The best new TV to stream this week – from Pistol to The Boys
STREAMED all there is to stream on Netflix and co? Well, look no further. The Sun has got you covered with the best new TV shows coming to your screens.
From the new season of The Real Housewives, to a behind the scenes look at the life of the Sex Pistols, there’s no shortage of shows to binge-watch until your heart’s content.
The Real Housewives Of Dubai (HAYU)
The Real Housewives franchise really is taking over the world.
Not content with bringing us the bitching, backstabbing and adventures of glamorous women in Beverly Hills, New York, Cheshire and Lagos – to name a few – we’ve now got a first-class ticket to Dubai.
Get set to meet the marvellous Nina Ali, Chanel Ayan, Caroline Brooks, Sara Al Madani, Lesa Milan and Caroline Stanbury – who famously once dated Prince Andrew.
As ever, they’re an entertaining, watchable group, who lead seriously luxurious lives in a jaw-dropping, fascinating and often-misunderstood part of the world.
Available to watch from Thursday, June 2.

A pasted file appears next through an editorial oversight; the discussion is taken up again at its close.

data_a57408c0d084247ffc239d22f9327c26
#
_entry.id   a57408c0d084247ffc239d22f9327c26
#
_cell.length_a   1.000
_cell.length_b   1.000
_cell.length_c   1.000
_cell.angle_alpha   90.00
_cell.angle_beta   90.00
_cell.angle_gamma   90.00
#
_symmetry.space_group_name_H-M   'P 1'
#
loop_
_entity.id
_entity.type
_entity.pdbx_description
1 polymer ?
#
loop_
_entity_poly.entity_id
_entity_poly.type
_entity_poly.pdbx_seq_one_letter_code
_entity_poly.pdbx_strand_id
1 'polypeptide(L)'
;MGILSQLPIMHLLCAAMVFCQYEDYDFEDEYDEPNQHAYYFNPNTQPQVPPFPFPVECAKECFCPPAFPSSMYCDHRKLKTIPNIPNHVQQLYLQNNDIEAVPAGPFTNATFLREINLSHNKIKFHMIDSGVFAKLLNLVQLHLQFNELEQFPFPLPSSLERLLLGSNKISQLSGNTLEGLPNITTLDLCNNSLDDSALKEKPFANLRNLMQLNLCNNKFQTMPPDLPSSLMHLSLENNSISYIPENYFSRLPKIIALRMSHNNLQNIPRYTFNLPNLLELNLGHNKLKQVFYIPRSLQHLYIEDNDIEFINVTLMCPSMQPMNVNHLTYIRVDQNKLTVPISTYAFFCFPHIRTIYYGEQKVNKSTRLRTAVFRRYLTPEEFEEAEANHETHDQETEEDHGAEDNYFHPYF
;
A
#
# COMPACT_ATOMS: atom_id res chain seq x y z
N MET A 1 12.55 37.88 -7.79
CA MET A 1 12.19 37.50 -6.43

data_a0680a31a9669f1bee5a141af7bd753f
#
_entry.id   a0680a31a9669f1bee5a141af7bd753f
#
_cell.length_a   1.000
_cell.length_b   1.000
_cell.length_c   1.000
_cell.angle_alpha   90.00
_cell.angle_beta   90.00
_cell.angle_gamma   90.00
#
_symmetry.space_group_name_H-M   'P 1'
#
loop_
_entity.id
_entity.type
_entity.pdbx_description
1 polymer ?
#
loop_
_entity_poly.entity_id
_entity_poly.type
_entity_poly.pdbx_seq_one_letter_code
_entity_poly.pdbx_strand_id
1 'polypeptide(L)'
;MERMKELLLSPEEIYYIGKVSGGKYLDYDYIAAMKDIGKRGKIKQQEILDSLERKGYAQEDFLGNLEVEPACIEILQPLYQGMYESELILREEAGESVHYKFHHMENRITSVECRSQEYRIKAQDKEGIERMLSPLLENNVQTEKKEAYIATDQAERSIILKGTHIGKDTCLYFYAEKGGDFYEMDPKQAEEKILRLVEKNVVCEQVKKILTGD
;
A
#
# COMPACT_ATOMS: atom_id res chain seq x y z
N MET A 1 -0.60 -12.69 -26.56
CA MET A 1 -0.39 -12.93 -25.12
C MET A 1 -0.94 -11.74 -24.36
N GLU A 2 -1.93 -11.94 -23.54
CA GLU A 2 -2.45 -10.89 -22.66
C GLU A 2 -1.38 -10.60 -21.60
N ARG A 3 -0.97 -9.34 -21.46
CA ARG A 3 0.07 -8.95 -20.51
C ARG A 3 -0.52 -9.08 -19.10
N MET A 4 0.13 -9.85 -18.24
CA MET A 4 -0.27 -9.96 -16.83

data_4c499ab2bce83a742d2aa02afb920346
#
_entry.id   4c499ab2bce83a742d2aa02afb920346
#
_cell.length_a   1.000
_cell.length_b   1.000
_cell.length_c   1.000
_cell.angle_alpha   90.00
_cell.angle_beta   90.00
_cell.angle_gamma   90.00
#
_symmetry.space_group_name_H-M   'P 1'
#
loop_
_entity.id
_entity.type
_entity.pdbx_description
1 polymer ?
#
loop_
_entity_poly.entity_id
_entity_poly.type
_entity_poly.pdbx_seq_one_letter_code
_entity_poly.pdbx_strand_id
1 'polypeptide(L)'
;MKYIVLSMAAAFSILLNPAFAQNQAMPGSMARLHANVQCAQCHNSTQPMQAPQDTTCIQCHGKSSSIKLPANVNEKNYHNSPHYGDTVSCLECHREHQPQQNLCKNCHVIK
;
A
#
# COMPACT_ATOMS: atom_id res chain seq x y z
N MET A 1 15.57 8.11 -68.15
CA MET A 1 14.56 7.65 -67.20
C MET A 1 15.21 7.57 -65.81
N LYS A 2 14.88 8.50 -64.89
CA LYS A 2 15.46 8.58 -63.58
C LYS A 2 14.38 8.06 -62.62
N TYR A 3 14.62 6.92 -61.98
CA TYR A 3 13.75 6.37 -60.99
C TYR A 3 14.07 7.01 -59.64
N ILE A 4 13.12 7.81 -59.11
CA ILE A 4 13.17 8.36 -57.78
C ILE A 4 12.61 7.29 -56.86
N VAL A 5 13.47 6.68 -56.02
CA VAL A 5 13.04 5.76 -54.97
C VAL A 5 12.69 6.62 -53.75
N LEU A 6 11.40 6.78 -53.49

This series pulls out all the stops to recreate the bleakness of 1970s Britain and to explain how and why the Sex Pistols came about.
Of course, many would argue that a big-budget biopic, crammed with trained actors – the supporting cast includes Maisie Williams, Talulah Riley and Thomas Brodie-Sangster – is about as far from punk as you can get.
Indeed, there’s certainly little of the same danger or controversy the Pistols brought with them back in the late 70s.
But as an enjoyably raucous slice of snotty-nosed, music-laden nostalgia, Pistol looks set to hit all the right wrong notes.
Available to watch from Tuesday, May 31.
Elizabeth: A Portrait In Parts (Amazon Prime)
Fans of the Queen are spoiled for choice right now when it comes to in-depth documentaries about her remarkable life – for obvious reasons.
But if you’re tired of all the talking and analysis and would prefer to see Her Majesty’s story told in a more visually arresting way, this is the feature-length documentary for you.